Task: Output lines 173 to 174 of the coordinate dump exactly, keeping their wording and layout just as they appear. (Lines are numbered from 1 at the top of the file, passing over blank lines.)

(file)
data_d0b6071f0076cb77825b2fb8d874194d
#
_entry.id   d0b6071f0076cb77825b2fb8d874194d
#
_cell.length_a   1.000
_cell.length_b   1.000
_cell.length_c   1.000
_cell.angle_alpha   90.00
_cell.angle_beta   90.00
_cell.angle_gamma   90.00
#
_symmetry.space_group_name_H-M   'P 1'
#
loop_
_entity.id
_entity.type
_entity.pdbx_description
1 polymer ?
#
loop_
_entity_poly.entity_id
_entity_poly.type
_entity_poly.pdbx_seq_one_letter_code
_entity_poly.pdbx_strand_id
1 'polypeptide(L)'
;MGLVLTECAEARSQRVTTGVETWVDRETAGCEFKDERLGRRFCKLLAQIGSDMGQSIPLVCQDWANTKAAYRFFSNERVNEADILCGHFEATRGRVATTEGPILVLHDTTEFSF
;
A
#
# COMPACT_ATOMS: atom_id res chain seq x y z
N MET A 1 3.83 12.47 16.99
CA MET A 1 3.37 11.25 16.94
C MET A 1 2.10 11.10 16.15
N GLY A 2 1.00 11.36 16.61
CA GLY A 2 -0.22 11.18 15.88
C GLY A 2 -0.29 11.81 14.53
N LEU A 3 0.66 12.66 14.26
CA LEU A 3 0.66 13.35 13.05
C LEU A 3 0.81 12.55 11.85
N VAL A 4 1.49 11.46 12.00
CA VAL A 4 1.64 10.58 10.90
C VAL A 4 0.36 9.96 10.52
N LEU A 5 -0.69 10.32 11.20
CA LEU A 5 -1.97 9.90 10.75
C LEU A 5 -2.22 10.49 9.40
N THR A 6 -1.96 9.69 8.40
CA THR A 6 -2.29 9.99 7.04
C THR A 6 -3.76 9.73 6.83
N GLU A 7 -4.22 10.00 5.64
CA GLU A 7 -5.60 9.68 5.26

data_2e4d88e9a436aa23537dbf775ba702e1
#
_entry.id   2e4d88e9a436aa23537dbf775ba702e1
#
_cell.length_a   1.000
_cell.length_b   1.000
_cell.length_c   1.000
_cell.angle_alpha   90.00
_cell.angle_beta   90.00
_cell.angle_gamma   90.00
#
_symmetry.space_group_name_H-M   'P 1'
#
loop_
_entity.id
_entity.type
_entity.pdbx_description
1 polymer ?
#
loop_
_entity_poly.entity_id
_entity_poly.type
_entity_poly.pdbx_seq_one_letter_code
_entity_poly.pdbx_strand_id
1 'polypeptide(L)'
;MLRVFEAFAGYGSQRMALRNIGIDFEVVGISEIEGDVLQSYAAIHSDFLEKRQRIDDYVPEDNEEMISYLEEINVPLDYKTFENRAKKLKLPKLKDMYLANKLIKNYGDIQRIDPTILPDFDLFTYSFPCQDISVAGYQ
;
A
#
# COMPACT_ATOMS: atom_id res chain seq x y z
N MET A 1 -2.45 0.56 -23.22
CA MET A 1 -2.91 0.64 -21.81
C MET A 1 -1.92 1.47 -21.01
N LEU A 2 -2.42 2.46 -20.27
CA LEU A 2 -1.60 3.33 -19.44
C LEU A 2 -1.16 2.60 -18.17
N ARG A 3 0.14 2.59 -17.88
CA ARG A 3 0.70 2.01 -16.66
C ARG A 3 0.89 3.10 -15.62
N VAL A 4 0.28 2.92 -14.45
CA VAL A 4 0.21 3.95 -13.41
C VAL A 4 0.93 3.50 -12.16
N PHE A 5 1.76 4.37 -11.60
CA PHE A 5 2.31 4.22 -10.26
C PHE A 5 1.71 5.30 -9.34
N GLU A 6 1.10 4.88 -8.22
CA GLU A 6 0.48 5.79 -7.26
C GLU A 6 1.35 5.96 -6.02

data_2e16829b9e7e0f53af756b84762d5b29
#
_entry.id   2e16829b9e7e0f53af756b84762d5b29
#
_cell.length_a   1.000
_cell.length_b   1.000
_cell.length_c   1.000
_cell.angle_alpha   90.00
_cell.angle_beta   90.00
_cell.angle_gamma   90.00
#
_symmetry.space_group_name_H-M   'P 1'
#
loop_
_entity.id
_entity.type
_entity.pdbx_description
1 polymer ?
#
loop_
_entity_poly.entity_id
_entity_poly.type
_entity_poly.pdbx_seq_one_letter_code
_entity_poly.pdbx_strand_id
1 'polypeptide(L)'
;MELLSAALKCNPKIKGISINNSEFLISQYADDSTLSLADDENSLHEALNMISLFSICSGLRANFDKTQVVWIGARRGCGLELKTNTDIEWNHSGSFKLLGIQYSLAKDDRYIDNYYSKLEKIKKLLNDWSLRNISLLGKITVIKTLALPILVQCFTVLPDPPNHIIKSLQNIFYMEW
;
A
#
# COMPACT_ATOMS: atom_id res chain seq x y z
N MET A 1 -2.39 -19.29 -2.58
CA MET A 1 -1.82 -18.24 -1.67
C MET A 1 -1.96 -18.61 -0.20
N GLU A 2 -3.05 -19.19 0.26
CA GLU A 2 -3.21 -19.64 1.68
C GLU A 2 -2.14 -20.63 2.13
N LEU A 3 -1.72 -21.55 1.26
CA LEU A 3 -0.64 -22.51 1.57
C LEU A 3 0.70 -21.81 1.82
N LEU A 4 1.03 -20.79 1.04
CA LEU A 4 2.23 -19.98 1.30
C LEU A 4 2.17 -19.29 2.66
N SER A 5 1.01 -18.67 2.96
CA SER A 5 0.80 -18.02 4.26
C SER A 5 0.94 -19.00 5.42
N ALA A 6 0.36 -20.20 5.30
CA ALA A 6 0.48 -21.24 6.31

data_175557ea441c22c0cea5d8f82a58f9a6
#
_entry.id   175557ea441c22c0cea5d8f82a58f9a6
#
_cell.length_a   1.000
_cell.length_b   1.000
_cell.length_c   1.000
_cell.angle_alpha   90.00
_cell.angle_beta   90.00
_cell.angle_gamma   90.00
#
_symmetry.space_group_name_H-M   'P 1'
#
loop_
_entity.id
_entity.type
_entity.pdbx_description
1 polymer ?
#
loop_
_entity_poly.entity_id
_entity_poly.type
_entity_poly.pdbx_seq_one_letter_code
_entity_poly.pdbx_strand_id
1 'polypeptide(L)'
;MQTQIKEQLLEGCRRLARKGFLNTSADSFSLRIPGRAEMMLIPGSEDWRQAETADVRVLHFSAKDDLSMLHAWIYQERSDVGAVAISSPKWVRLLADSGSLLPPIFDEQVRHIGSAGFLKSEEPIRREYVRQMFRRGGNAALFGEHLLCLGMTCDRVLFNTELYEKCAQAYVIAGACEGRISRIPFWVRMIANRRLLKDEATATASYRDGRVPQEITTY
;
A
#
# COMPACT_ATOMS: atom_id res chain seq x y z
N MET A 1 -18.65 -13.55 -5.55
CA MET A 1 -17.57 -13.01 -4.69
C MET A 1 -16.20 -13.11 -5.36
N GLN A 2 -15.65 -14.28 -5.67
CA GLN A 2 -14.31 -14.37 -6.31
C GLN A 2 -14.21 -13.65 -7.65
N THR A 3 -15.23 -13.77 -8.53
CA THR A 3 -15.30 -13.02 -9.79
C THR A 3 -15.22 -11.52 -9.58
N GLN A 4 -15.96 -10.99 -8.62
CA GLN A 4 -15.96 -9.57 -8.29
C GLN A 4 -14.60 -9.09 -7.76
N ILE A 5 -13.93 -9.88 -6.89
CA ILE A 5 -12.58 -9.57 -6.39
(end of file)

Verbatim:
A
#